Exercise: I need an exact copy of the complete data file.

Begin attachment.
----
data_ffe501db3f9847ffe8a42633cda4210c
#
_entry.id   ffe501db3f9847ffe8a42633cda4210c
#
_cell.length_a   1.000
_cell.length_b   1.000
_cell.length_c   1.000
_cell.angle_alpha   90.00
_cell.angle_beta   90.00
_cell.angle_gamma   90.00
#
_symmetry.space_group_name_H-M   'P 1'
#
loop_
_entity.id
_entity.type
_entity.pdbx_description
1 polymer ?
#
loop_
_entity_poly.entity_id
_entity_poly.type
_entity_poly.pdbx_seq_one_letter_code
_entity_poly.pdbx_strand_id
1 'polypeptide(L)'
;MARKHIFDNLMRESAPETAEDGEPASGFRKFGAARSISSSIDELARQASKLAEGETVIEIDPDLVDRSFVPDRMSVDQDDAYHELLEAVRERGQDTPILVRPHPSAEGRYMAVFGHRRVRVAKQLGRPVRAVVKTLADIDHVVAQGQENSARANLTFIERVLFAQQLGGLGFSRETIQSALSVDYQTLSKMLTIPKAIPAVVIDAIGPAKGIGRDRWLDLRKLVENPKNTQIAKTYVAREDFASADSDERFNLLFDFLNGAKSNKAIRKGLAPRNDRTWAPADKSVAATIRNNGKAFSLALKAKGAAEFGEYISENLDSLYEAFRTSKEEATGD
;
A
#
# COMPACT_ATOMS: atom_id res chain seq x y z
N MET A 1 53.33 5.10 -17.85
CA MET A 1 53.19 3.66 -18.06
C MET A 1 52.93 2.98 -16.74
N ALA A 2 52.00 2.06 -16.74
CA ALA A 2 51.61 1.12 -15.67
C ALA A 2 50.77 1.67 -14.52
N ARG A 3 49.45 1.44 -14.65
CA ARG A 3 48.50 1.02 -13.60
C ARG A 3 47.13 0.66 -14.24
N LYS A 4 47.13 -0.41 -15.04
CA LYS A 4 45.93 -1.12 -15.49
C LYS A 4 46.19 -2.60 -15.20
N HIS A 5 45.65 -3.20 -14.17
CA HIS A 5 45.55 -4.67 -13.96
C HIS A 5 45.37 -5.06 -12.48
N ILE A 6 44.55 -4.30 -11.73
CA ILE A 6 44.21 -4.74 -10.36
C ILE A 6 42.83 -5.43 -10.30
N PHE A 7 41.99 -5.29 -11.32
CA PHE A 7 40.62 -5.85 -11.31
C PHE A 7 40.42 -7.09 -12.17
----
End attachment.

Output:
data_ffe501db3f9847ffe8a42633cda4210c
#
_entry.id   ffe501db3f9847ffe8a42633cda4210c
#
_cell.length_a   1.000
_cell.length_b   1.000
_cell.length_c   1.000
_cell.angle_alpha   90.00
_cell.angle_beta   90.00
_cell.angle_gamma   90.00
#
_symmetry.space_group_name_H-M   'P 1'
#
loop_
_entity.id
_entity.type
_entity.pdbx_description
1 polymer ?
#
loop_
_entity_poly.entity_id
_entity_poly.type
_entity_poly.pdbx_seq_one_letter_code
_entity_poly.pdbx_strand_id
1 'polypeptide(L)'
;MARKHIFDNLMRESAPETAEDGEPASGFRKFGAARSISSSIDELARQASKLAEGETVIEIDPDLVDRSFVPDRMSVDQDDAYHELLEAVRERGQDTPILVRPHPSAEGRYMAVFGHRRVRVAKQLGRPVRAVVKTLADIDHVVAQGQENSARANLTFIERVLFAQQLGGLGFSRETIQSALSVDYQTLSKMLTIPKAIPAVVIDAIGPAKGIGRDRWLDLRKLVENPKNTQIAKTYVAREDFASADSDERFNLLFDFLNGAKSNKAIRKGLAPRNDRTWAPADKSVAATIRNNGKAFSLALKAKGAAEFGEYISENLDSLYEAFRTSKEEATGD
;
A
#
# COMPACT_ATOMS: atom_id res chain seq x y z
N MET A 1 53.33 5.10 -17.85
CA MET A 1 53.19 3.66 -18.06
C MET A 1 52.93 2.98 -16.74
N ALA A 2 52.00 2.06 -16.74
CA ALA A 2 51.61 1.12 -15.67
C ALA A 2 50.77 1.67 -14.52
N ARG A 3 49.45 1.44 -14.65
CA ARG A 3 48.50 1.02 -13.60
C ARG A 3 47.13 0.66 -14.24
N LYS A 4 47.13 -0.41 -15.04
CA LYS A 4 45.93 -1.12 -15.49
C LYS A 4 46.19 -2.60 -15.20
N HIS A 5 45.65 -3.20 -14.17
CA HIS A 5 45.55 -4.67 -13.96
C HIS A 5 45.37 -5.06 -12.48
N ILE A 6 44.55 -4.30 -11.73
CA ILE A 6 44.21 -4.74 -10.36
C ILE A 6 42.83 -5.43 -10.30
N PHE A 7 41.99 -5.29 -11.32
CA PHE A 7 40.62 -5.85 -11.31
C PHE A 7 40.42 -7.09 -12.17